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Equine Osteochondrosis Dissecans

August 26, 2020

Equine Osteochondrosis Dissecans – September 2020

B Hunter DVM MS MANZCVS DACVS-LA

Osteochondrosis dissecans (OCD) is a disease affecting joint cartilage and bone in juvenile horses that has a serious economic impact on the equine industry. The disease has been heavily researched for decades. Despite this, a clear understanding of the underlying causes still eludes experts. The following is an explanation of the basic underlying events, clinical signs, diagnosis and treatment of the disease, as well as discussion of the most important factors currently thought to influence the development of this multifactorial disease.

The traditional definition of OCD is that it is a failure in a process called endochondral ossification in the neonate. While more current research shows that that is not precisely true, understanding this relatively straightforward process in normal development does give one a base upon which to build more complex ideas.

When a foal is formed in utero, its bones start out as a cartilage template. This template then ossifies or mineralizes into bone in the process known as endochondral ossification.  The mineralization process starts from specific centers, known as ossification centers, within the bone and these centers are in predictable locations. In long bones, the main part of the bone (diaphysis) has an ossification center in the middle and mineralization moves toward both ends of the bone. At the end of each bone are separate centers of ossification known as epiphyses (Figure 1). These epiphyses are important as they are the part of the bone that enter joints and are affected by OCD. When a foal is born, endochondral ossification is complete within the long part of the bone, but not at the epiphyses. These areas still have thick layers of cartilage that need to develop into bone. That is why the boney aspect of long bone ends is rounder and smaller in neonates than adults. Disruption to this cartilage as it ossifies is what leads to OCD lesions. The tricky part is understanding that disruption is instigated by a combination of factors. The most influential of these factors varies by breed, environment and the joint affected.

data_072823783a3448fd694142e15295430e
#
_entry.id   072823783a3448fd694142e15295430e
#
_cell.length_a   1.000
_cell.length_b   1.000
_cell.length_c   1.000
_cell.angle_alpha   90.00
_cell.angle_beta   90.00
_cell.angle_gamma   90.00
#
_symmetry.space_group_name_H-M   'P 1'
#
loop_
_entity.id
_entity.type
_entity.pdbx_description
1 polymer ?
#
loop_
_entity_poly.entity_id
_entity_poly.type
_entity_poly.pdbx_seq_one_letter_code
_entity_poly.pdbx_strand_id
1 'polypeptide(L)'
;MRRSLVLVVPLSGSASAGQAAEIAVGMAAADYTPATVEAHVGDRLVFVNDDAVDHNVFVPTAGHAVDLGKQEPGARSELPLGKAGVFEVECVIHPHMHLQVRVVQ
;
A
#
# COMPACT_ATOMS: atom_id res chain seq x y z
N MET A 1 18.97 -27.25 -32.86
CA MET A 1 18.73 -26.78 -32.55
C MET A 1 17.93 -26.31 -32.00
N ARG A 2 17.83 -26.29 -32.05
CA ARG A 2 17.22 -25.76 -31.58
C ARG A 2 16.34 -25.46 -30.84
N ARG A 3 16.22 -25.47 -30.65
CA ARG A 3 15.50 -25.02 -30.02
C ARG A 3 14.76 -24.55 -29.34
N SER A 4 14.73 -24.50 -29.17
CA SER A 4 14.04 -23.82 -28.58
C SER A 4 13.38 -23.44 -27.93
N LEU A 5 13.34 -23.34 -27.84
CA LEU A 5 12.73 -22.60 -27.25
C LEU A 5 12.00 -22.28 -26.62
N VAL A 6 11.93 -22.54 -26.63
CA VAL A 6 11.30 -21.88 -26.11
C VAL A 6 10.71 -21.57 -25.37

The primary clinical sign of OCD is effusion or extra fluid within a joint in a juvenile horse. Most commonly this effusion develops when a horse is first started into work, thus the age at which clinical signs are seen varies between breeds. Thoroughbreds and Standardbreds typically show signs as yearlings, while Warmbloods often do not show signs until 2-3 years of age as they are generally started into work later. Although joint effusion can be dramatic, lameness associated with the effusion will depend on the severity of the lesion and the joint affected. Lesions within the fetlock and hock very rarely are associated with lameness. Extremely large stifle lesions can be associated with lameness of varying degrees. Lesions within the shoulder and elbow are almost always associated with lameness.

Diagnosis of OCD is made on radiographs. There are two basic types of lesions that occur: fragments (Figure 2) and bone cysts (Figure 3). The treatment for fragments is relatively straight forward regardless of what joint they are in. With a few minor exceptions, fragments should be surgically removed. The age at which removal should be done varies by joint. Fetlock and hock fragments should be removed as soon as possible as leaving them only gives the joint time to develop secondary arthritic changes. Stifle fragments should be left until the horse is 14 months of age. This joint develops later than other joints and some lesions can heal, or at least improve if left until 14 months of age. Surgical treatment for most fragments, provided surgery is done in a timely fashion and the fragment is mild to moderate, carries an excellent prognosis for future athletic function and a cosmetic result.